Maths - Comparing and Combining Groups

On these pages we look at ways that we can construct groups from other groups. We will see that there is a sort of meta-algebra of groups, what I mean by that is that is that we can 'multiply' or 'divide' whole groups (rather than just elements of those groups) to form other whole groups. If we look at a group as a set together with a binary operation on that set, then these operations will generate both a new set and a new operation on it. The analogy with ordinary multiplication and division is not exact in that the rules for this type of 'meta multiplication and division' is different from the type of operations that we are used to when applied to elements of groups and rings.

Types of Product

On these pages we will discuss these types of 'multiplication' of groups to produce a bigger group:

Types of 'Division'

On these pages we will discuss these types of 'division' of groups to produce a smaller group:

Quotient groups and subgroups are both ways of forming a smaller group from a larger one. In category theory terms they are duals of each other.

Extension Problem

Unlike conventional multiplication and divisions, where the result of a mutiplication can be divided back to give the original operands, these group operations can not always be reversed in this way (although in many cases they can).

An example of where it is not possible is C4, a cyclic group of order 4, such as complex numbers which can be generated by 'i' which generates the cycle 1 -> i -> -1 -> -i. We can divide this by C2, for instance '-1' which generates the subgroup 1 -> -1 . However we cannot reverse this and generate C4 from C2⊗C2 and the semidirect and bicrossed products are identical to the direct product because reversing the direction of arrows in the Cayley graph does not change it.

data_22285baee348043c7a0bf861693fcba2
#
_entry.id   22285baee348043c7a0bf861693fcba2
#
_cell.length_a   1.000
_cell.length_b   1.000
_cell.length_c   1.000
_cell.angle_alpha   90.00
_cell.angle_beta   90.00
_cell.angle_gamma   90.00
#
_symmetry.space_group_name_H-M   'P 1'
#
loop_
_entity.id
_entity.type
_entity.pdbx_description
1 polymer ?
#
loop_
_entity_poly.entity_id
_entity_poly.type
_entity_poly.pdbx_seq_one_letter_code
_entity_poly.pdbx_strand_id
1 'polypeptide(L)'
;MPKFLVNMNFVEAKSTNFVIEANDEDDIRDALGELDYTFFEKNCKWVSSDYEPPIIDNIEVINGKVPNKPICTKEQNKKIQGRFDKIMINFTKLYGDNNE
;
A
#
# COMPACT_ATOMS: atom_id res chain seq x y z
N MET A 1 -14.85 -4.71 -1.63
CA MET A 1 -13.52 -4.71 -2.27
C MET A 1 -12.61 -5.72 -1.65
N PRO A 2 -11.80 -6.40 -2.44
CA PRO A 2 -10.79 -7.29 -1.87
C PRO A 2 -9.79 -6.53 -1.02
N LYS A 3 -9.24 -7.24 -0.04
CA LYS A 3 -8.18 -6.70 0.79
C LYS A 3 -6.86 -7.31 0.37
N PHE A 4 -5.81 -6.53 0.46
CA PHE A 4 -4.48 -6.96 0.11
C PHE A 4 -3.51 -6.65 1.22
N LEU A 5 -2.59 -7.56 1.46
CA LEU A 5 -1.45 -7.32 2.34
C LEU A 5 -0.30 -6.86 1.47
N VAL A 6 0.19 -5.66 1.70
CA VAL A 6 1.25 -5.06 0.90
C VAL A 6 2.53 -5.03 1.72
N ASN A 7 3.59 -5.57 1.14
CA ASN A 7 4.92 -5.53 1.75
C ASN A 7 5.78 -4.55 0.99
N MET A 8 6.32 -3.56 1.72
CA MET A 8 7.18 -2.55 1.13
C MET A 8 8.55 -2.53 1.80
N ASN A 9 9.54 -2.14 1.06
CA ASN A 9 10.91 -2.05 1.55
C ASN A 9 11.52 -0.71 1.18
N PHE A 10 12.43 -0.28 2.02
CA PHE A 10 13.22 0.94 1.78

Structure Description


This retains the essential structure of the group. It allows a 1:1 mapping (and its inverse) between the elements of the groups keeping the group operation the same.



This is more general than an isomorphism, it allows the number of elements in the group to vary (no longer restricted to 1:1 mapping).


direct product

This combines an 'n' dimensional group with an 'm' dimensional group to give a n×m dimensional group. The group operations are applied separately. There are internal and external versions of this product.



All groups can represent a permutation of a set. So it can also represent a sort of variable isomorphism, an isomorphism which is switched by another group.

free product

Each multiplicand is represented by a 'word' consisting of a sequence of generators. We apply the multiplication by putting the words one after the other. This is the most general type of product that contains the two multiplicands as subgroups.


semidirect Product

Modification of direct product using permutation.

bi crossed
division( factor group) division


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Correspondence about this page

Book Shop - Further reading.

Where I can, I have put links to Amazon for books that are relevant to the subject, click on the appropriate country flag to get more details of the book or to buy it from them.

flag flag flag flag flag flag Fearless Symmetry - This book approaches symmetry from the point of view of number theory. It may not be for you if you are only interested in the geometrical aspects of symmetry such as rotation groups but if you are interested in subjects like modulo n numbers, Galois theory, Fermats last theorem, to name a few topics the chances are you will find this book interesting. It is written in a friendly style for a general audience but I did not find it dumbed down. I found a lot of new concepts to learn. It certainly gives a flavor of the complexity of the subject and some areas where maths is still being discovered.

Terminology and Notation

Specific to this page here:


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